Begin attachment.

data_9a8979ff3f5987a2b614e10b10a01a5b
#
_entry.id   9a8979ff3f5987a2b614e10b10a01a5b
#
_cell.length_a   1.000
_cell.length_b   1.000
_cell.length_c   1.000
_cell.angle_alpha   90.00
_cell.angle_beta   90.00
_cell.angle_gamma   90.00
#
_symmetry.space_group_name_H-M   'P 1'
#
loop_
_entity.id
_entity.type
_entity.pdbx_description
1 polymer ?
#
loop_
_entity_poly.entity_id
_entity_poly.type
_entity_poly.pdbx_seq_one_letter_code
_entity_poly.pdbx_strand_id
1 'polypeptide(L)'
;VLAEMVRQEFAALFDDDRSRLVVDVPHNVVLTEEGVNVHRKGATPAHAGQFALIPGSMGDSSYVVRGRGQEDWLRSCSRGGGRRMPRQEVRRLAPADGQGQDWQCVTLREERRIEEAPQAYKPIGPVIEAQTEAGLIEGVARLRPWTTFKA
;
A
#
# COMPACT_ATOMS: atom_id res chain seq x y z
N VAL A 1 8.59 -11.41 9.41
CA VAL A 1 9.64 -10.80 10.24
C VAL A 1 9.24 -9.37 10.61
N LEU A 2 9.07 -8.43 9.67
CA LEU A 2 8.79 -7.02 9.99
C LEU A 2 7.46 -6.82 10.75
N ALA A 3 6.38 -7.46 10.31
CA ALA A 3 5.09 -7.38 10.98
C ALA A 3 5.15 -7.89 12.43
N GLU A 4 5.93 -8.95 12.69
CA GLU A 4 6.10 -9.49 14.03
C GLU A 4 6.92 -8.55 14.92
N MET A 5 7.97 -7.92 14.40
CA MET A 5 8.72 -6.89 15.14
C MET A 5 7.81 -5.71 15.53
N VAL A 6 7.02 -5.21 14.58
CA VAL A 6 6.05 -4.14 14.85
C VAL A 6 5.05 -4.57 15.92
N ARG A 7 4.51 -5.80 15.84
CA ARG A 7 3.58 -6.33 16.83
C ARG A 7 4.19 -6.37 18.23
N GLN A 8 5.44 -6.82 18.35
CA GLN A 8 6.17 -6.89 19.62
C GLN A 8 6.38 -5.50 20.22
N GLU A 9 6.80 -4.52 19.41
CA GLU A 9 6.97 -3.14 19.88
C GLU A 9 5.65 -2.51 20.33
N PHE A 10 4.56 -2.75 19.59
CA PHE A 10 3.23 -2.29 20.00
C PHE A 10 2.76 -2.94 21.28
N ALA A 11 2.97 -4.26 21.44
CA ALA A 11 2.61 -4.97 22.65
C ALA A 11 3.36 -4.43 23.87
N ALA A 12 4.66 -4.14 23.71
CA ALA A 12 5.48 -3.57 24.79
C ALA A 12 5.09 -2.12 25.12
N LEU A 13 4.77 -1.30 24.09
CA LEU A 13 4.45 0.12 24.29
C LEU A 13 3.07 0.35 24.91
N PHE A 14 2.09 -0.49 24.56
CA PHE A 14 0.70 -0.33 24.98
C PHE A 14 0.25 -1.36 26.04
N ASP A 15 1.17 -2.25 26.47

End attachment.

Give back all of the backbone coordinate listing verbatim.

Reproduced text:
data_9a8979ff3f5987a2b614e10b10a01a5b
#
_entry.id   9a8979ff3f5987a2b614e10b10a01a5b
#
_cell.length_a   1.000
_cell.length_b   1.000
_cell.length_c   1.000
_cell.angle_alpha   90.00
_cell.angle_beta   90.00
_cell.angle_gamma   90.00
#
_symmetry.space_group_name_H-M   'P 1'
#
loop_
_entity.id
_entity.type
_entity.pdbx_description
1 polymer ?
#
loop_
_entity_poly.entity_id
_entity_poly.type
_entity_poly.pdbx_seq_one_letter_code
_entity_poly.pdbx_strand_id
1 'polypeptide(L)'
;VLAEMVRQEFAALFDDDRSRLVVDVPHNVVLTEEGVNVHRKGATPAHAGQFALIPGSMGDSSYVVRGRGQEDWLRSCSRGGGRRMPRQEVRRLAPADGQGQDWQCVTLREERRIEEAPQAYKPIGPVIEAQTEAGLIEGVARLRPWTTFKA
;
A
#
# COMPACT_ATOMS: atom_id res chain seq x y z
N VAL A 1 8.59 -11.41 9.41
CA VAL A 1 9.64 -10.80 10.24
C VAL A 1 9.24 -9.37 10.61
N LEU A 2 9.07 -8.43 9.67
CA LEU A 2 8.79 -7.02 9.99
C LEU A 2 7.46 -6.82 10.75
N ALA A 3 6.38 -7.46 10.31
CA ALA A 3 5.09 -7.38 10.98
C ALA A 3 5.15 -7.89 12.43
N GLU A 4 5.93 -8.95 12.69
CA GLU A 4 6.10 -9.49 14.03
C GLU A 4 6.92 -8.55 14.92
N MET A 5 7.97 -7.92 14.40
CA MET A 5 8.72 -6.89 15.14
C MET A 5 7.81 -5.71 15.53
N VAL A 6 7.02 -5.21 14.58
CA VAL A 6 6.05 -4.14 14.85
C VAL A 6 5.05 -4.57 15.92
N ARG A 7 4.51 -5.80 15.84
CA ARG A 7 3.58 -6.33 16.83
C ARG A 7 4.19 -6.37 18.23
N GLN A 8 5.44 -6.82 18.35
CA GLN A 8 6.17 -6.89 19.62
C GLN A 8 6.38 -5.50 20.22
N GLU A 9 6.80 -4.52 19.41
CA GLU A 9 6.97 -3.14 19.88
C GLU A 9 5.65 -2.51 20.33
N PHE A 10 4.56 -2.75 19.59
CA PHE A 10 3.23 -2.29 20.00
C PHE A 10 2.76 -2.94 21.28
N ALA A 11 2.97 -4.26 21.44
CA ALA A 11 2.61 -4.97 22.65
C ALA A 11 3.36 -4.43 23.87
N ALA A 12 4.66 -4.14 23.71
CA ALA A 12 5.48 -3.57 24.79
C ALA A 12 5.09 -2.12 25.12
N LEU A 13 4.77 -1.30 24.09
CA LEU A 13 4.45 0.12 24.29
C LEU A 13 3.07 0.35 24.91
N PHE A 14 2.09 -0.49 24.56
CA PHE A 14 0.70 -0.33 24.98
C PHE A 14 0.25 -1.36 26.04
N ASP A 15 1.17 -2.25 26.47